Iowa College Aid commissioners await details on possible reorganization

Senator criticizes lack of public information on panel changes

By: - September 5, 2023 6:03 pm

Iowa College Aid, alongside more than 150 other state boards and commissions, are waiting for details on how they could be reorganized based on subcommittee recommendations. (Photo by Robin Opsahl/Iowa Capital Dispatch)

Iowa College Aid commissioners are waiting to receive details on just how the commission could be changed as the state seeks public comment on recommendations to reorganize, merge or eliminate more than 150 state panels.

Commissioner and state Sen. Herman Quirmbach, who represents the Iowa Senate on the board, said he reached out to Iowa College Aid staff to gain any more information on the potential reorganization, only to find that they had little to share. The only information provided to the public is a document listing each agency with a recommendation for elimination, a merge, reorganization or keeping as-is.

Without more information, Quirmbach said it’s very difficult for the public to form any sort of opinion on what’s going on.

“The simplistic information in the table that the governor’s office promulgated is completely insufficient for a considered, thorough and fair-minded review,” Quirmbach, D-Ames, said.


The Boards and Commissions Review Committee met Aug. 29 to hear the preliminary recommendations from six subcommittees on Iowa’s more than 250 boards and commissions. Quirmbach said the panel should have reviewed the agencies in smaller chunks and given more detailed recommendations and justifications before setting a time for people to make comment.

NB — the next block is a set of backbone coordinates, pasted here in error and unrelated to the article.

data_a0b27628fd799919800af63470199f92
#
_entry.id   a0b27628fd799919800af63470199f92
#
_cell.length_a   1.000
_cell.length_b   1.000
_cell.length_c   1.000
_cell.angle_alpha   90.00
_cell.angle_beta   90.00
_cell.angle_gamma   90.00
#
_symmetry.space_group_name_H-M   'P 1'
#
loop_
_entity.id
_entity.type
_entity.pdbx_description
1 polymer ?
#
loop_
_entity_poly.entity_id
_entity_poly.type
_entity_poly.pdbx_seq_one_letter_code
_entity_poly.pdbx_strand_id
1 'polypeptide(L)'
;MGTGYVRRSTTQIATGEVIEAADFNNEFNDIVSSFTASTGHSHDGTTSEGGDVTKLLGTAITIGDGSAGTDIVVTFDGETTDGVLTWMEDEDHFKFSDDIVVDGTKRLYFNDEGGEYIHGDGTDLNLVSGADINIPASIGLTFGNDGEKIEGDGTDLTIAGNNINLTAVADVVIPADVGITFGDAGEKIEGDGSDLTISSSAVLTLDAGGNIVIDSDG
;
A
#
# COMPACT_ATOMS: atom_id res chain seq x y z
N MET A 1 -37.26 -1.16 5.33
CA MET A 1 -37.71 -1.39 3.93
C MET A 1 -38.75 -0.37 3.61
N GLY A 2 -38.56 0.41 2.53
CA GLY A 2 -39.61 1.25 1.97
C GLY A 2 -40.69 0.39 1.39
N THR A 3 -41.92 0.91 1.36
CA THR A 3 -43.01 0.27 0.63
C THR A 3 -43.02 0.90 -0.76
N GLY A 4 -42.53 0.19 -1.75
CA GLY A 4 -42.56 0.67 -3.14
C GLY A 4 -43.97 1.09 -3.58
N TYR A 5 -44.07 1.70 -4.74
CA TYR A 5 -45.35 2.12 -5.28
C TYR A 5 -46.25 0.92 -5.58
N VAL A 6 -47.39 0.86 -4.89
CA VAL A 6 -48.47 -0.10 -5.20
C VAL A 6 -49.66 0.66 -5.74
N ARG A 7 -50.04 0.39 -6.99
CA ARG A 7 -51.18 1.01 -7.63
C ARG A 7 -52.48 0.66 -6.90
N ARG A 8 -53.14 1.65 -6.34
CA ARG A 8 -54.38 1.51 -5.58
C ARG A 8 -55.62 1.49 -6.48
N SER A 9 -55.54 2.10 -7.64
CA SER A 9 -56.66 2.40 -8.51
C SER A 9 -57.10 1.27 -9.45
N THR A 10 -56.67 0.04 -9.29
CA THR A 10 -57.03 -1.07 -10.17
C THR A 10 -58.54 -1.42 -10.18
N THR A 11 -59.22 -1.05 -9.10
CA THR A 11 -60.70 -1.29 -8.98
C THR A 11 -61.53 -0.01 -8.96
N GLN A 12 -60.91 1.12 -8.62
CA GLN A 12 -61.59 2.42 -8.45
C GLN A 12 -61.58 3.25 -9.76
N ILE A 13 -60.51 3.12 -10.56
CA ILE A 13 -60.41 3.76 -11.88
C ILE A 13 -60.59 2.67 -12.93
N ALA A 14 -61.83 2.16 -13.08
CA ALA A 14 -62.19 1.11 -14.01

“They’re doing too much, too fast, with too little communication with the public,” Quirmbach said.

Iowa College Aid was one of 47 boards and commissions to be recommended for reorganization or other changes. As previously reported by Iowa Capital Dispatch, subcommittees recommended eliminating 69 state panels, merging 52 into other bodies and allowing the remaining 88 boards and commissions to continue operating as-is.

The committee was created as a part of Gov. Kim Reynolds’ agency restructuring bill and has until Sept. 30 to make its recommendations to the governor and Iowa Legislature.

Members of the public will provide remarks on the recommendations at the Boards and Commissions Review Committee’s next meeting, which will take place at noon Sept. 6 in Room 103 of the State Capitol.

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Iowa College Aid has already seen some changes this year, after the Legislature approved an agency reorganization that moved the agency into the Iowa Department of Education. The agency administers scholarships, grants and loan forgiveness programs totaling close to $80 million annually to help higher education become more accessible to Iowans.

Mark Wiederspan resigned from his position as executive director of the commission Aug. 17, and Julie Ntem, who previously served as a division administrator, was appointed as acting bureau chief and executive director until a new director is hired.

Commissioner Timothy Fitzgibbon, who represents the general public on the board, said he’s in favor of the governor’s overall goal to reduce the number of state agencies, as it should save the state money. He said it’s too early to have any concerns about Iowa College Aid’s possible reorganization, since it’s unclear what that would look like yet.

Commissioner Jeremy Swink, who represents K-12 practitioners, agreed, saying there’s not enough evidence yet to have a stance on whether the recommendation is good or bad.

“I’m sure every agency probably thought reorganization was a great idea, but just leave us alone — (that) was probably the pretty normal reaction,” Fitzgibbon said. “I think overall it’s a good idea, I’m just going to have a wait-and-see approach to see how much they change the various commissions and what they do with Iowa College Aid.”


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Brooklyn Draisey
Brooklyn Draisey

Brooklyn Draisey is a Report for America corps member covering higher education. She previously worked for the Quad-City Times and The Gazette covering topics ranging from business to culture.